Raid resistant: Redtwist’s hit ‘Bug’ keeps nibbling away ’till July 31


I know someone who has an unequaled fear of bed bugs. Even mention the word “bed bugs” within earshot of this person, and they’ll start nervously looking around the room, as if, like Beetlejuice, the mere mention of the name will summon these blood-sucking nuisances out from the ether and onto their skin.

I’m sure they’d empathize with Peter Evens, the quiet, unassuming young man in Tracy Letts’ play who has what one might call a hostile fear of aphids. Bio-engineered aphids that are implanted in you during your military days to spy on your goings on, maybe, but aphids nonetheless.

But these pesky critters aren’t something a little digging into the body with tweezers and pliers can’t fix.

Letts’ psychological drama has a long pedigree with Chicago roots: it premiered in London in 1996 after rehearsing at Chicago’s A Red Orchid Theatre, and then opened at A Red Orchid Theatre in 2001. It then became an Off-Broadway hit and later a 2006 movie starring Ashley Judd and original star Michael Shannon (I saw the movie — it was alright. The play? Better!).

And Redtwist proudly carries Chicago’s relationship with this work forward with their compact, intense production — a production that’s been getting a lot of buzz and recently announced an extension last week. So, I decided to check it out.

Before I go any further, I just gotta say: see this production. You’ll thank me later.

Ok, moving on …

Directors and designers Kimberly Senior and Jack Magaw transform Redtwist’s storefront space into a seedy rural Oklahoma motel. The audience flanks the sides of the motel room. I sat right next to the bathroom, where some very key scenes played out just feet away from me in graphic detail. Stage blood may have gotten spit on me. It was disgusting and awesome. Live theatre, baby!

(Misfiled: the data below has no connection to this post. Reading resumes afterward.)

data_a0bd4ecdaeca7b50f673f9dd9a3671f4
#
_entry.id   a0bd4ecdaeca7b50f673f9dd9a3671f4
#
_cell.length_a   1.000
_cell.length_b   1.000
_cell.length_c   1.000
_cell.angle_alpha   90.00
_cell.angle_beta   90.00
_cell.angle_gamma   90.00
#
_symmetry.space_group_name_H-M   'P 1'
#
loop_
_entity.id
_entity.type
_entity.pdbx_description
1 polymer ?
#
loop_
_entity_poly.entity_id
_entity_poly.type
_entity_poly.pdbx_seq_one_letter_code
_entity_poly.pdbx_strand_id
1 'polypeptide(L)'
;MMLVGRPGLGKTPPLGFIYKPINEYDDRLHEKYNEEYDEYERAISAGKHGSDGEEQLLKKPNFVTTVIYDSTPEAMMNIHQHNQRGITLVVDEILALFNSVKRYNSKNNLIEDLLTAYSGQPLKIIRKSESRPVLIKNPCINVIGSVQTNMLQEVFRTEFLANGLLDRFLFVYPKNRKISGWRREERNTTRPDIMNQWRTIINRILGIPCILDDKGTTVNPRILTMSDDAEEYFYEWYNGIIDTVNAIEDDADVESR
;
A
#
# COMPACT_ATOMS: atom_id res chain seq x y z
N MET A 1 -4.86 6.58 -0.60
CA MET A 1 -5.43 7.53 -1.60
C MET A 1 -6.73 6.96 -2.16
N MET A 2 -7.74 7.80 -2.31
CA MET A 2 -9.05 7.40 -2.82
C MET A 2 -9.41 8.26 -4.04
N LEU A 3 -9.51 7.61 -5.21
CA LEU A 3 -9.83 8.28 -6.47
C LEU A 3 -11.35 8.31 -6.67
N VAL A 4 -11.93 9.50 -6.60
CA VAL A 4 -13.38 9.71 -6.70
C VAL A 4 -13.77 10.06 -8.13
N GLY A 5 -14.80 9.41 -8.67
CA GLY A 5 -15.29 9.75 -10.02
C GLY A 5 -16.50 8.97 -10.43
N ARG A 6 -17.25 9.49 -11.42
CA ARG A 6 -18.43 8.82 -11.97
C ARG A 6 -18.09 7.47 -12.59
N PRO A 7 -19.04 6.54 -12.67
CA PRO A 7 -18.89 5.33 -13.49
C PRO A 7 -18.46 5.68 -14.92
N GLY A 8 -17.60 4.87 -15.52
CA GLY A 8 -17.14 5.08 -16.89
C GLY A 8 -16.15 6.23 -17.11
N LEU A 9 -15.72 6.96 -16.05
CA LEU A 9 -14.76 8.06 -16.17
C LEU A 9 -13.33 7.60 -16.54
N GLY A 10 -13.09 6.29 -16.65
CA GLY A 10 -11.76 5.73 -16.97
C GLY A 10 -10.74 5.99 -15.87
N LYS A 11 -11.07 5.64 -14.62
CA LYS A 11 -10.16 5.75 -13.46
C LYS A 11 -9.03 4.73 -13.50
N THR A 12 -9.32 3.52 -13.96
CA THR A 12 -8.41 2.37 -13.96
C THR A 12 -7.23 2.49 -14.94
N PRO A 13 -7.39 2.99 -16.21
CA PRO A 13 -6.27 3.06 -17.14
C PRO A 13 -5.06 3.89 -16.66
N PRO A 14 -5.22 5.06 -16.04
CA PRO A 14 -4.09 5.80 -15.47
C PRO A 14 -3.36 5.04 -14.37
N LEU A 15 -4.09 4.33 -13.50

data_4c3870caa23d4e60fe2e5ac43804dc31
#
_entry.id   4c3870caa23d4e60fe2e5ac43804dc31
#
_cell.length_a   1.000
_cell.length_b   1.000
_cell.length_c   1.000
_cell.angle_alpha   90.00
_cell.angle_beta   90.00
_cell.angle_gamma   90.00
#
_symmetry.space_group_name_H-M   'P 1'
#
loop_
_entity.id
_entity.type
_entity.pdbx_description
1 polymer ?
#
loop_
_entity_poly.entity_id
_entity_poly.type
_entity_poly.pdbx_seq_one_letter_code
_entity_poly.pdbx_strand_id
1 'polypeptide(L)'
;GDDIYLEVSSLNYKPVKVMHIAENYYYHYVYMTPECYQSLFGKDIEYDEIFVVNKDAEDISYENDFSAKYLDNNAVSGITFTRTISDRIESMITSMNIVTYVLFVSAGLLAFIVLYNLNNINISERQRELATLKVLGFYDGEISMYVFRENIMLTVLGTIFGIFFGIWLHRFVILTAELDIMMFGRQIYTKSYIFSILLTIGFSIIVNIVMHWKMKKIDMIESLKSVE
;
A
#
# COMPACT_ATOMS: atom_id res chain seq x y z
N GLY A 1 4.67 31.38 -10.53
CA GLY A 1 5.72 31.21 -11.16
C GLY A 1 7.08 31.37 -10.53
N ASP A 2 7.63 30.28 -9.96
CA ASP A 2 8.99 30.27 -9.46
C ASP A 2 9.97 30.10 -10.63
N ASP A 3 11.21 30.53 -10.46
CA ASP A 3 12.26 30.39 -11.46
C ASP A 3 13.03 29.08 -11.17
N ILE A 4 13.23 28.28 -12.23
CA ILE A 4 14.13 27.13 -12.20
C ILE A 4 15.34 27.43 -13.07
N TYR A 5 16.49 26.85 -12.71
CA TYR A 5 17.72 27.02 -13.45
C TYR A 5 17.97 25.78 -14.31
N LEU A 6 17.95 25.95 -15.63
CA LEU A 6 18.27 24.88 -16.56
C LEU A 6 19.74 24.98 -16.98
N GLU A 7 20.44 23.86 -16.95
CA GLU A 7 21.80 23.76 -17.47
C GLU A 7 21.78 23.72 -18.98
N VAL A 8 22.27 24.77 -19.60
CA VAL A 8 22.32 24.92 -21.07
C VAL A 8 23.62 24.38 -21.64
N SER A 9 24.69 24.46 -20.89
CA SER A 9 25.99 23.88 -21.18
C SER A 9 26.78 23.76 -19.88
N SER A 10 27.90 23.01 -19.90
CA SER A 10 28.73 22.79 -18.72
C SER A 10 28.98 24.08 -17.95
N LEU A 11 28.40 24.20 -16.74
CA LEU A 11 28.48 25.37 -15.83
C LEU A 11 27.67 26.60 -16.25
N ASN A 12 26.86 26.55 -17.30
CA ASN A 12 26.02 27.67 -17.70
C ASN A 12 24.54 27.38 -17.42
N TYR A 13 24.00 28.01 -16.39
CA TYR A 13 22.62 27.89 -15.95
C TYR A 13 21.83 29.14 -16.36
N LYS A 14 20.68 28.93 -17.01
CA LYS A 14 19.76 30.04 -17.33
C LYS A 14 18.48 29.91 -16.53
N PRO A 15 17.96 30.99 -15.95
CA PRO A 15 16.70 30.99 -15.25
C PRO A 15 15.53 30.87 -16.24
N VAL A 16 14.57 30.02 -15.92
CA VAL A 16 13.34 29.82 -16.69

This dingy dwelling is where Agnes (played with subtle intensity and weary realism by Jacqueline Grandt) hides out when not working her dead-end, part-time job to pay for her drink and drugs. Agnes’ lonely routine is shaken up when her lesbian friend (Karen Hill) introduces her to Paul (Andrew Jessop, who plays paranoid very well). Paul’s sincere attitude seduces Agnes into his web of craziness, and they’re soon both picking away at bugs that may or may not be there.

Agnes may not at first believe in Paul’s paranoid mission, but she goes along with it, because, as Agnes says, “I’d rather be talking about bugs with you than nothing with nobody.” But at the end of the play, her perspective shifts — quickly and dramatically. It’s a remarkable look at the evolution of paranoia by Letts.

Just like their outstanding production of The Pillowman, Redtwist has another hit on their hands. To accomodate the crowds, they’ve extended the play’s run, which conflicts with their next production, That Face (which also stars Grandt). However, they’ve accommodated the demands and are running Bug in rotating rep with That Face beginning July 9.

“Bug” plays through July 31, in rep at Redtwist Theatre with “That Face,” a Chicago debut by British playwright Polly Stenham. More info here >

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